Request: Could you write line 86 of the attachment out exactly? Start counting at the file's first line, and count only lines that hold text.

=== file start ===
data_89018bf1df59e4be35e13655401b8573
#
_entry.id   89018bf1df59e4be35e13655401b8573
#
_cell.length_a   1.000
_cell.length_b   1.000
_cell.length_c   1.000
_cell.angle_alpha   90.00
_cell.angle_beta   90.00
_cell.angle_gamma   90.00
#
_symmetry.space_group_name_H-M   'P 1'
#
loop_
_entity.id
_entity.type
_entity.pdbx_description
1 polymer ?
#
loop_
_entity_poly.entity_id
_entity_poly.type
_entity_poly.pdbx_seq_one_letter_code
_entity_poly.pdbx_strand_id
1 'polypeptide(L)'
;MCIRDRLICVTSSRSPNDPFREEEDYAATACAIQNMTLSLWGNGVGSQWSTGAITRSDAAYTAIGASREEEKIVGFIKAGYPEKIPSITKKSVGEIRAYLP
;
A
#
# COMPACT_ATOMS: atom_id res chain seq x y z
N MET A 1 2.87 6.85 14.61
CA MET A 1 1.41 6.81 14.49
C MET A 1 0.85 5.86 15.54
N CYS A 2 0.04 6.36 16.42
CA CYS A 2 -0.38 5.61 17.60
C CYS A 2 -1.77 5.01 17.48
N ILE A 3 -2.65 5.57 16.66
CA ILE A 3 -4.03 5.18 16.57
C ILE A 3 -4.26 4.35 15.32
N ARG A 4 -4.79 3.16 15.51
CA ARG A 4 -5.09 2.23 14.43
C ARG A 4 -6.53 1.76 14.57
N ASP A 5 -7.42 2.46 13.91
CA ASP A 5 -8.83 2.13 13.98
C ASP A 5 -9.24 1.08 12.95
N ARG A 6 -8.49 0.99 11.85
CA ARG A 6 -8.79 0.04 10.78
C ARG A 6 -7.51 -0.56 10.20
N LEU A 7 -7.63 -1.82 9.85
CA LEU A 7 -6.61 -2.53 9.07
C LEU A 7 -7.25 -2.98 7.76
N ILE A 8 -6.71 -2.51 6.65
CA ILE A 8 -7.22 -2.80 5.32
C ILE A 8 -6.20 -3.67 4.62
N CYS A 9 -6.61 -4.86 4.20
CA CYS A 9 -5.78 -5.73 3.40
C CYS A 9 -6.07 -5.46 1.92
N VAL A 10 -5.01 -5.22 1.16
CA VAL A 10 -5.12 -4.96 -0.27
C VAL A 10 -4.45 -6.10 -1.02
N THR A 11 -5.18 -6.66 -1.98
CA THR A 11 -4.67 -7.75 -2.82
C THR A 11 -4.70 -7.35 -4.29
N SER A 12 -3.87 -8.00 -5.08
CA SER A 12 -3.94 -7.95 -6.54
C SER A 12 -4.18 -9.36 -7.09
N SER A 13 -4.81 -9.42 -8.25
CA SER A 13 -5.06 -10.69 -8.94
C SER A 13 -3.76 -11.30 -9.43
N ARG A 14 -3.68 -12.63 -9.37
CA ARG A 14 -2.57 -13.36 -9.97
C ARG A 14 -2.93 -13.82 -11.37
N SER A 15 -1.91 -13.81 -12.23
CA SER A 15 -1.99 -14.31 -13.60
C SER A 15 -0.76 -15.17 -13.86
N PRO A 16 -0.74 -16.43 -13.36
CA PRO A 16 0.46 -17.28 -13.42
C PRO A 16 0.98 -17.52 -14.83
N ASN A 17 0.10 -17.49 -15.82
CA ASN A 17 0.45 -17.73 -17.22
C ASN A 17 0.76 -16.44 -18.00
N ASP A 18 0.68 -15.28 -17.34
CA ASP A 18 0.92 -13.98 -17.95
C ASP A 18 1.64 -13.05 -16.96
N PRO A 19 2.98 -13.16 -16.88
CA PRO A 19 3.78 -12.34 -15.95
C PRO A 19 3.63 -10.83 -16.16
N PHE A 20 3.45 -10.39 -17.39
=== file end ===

CA PRO A 19 3.78 -12.34 -15.95